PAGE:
Dope / U.S.A. (Director and screenwriter: Rick Famuyiwa) — Malcolm is carefully surviving life in a tough neighborhood in Los Angeles while juggling college applications, academic interviews, and the SAT. A chance invitation to an underground party leads him into an adventure that could allow him to go from being a geek, to being dope, to ultimately being himself. Cast: Shameik Moore, Tony Revolori, Kiersey Clemons, Blake Anderson, Zoë Kravitz, A$AP Rocky. U.S. Dramatic section.
Grandma / U.S.A. (Director and screenwriter: Paul Weitz) — Self-described misanthrope Elle Reid has her protective bubble burst when her 18-year-old granddaughter, Sage, shows up needing help. The two of them go on a day-long journey that causes Elle to come to terms with her past and Sage to confront her future. Cast: Lily Tomlin, Julia Garner, Marcia Gay Harden, Judy Greer, Laverne Cox, Sam Elliott. Premieres section.
I Am Michael / U.S.A. (Director: Justin Kelly, Screenwriters: Justin Kelly, Stacey Miller) — The controversial true story of a gay activist who rejects his homosexuality and becomes a Christian pastor. Cast: James Franco, Zachary Quinto, Emma Roberts. Premieres section.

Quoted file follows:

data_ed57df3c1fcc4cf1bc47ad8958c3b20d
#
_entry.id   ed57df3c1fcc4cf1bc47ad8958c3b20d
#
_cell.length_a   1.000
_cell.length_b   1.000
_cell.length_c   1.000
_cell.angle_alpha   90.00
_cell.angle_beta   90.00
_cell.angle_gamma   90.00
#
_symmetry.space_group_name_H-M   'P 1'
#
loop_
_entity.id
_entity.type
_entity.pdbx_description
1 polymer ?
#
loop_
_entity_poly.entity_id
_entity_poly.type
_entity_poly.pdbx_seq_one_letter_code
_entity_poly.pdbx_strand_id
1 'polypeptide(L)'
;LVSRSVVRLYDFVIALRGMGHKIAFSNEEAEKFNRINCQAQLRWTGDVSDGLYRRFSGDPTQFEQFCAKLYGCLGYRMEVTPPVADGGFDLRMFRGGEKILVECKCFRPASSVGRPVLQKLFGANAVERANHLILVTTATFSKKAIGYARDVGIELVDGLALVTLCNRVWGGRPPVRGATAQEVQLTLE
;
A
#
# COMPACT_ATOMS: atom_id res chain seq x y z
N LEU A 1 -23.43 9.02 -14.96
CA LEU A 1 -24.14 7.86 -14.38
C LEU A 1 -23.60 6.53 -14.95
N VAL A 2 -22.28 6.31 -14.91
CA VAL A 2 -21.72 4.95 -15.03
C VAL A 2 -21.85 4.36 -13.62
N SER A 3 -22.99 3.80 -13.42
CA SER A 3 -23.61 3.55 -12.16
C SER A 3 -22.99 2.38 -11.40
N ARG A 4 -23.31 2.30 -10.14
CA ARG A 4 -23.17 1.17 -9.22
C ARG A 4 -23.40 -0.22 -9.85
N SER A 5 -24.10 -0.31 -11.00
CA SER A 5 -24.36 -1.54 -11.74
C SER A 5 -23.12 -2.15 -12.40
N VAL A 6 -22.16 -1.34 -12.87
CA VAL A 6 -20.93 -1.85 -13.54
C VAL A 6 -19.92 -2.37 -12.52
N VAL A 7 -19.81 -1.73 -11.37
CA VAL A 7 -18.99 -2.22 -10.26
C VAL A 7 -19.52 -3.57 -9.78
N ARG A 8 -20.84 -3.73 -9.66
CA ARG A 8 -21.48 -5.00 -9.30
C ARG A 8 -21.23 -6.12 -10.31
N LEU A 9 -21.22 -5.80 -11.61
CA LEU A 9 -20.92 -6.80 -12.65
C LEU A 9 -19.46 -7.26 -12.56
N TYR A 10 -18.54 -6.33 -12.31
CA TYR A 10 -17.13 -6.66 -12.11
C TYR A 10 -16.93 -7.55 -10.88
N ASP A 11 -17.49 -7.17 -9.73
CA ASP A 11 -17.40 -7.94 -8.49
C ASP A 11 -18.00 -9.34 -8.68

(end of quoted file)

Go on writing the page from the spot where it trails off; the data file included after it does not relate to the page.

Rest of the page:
Larry Kramer in Love and Anger / U.S.A. (Director: Jean Carlomusto) — Author, activist, and playwright Larry Kramer is one of the most important and controversial figures in contemporary gay America, a political firebrand who gave voice to the outrage and grief that inspired gay men and lesbians to fight for their lives. At 78, this complicated man still commands our attention. U.S. Documentary section.
The Mask You Live In / U.S.A. (Director: Jennifer Siebel Newsom) — Is there a “boy crisis” in America? Is our male population suffering due to our emphasis on power, dominance, and aggression? The Mask You Live In explores how our narrow definition of masculinity is harming our boys, men, and society at large and unveils what we can do about it. Documentary Premieres section.
Nasty Baby / U.S.A. (Director and screenwriter: Sebastian Silva) — A gay couple try to have a baby with the help of their best friend, Polly. The trio navigates the idea of creating life while confronted by unexpected harassment from a neighborhood man called The Bishop. As their clashes grow increasingly aggressive, odds are someone is getting hurt. Cast: Sebastian Silva, Tunde Adebimpe, Kristin Wiig, Reg E. Cathey, Mark Margolis, Denis O’Hare. NEXT section.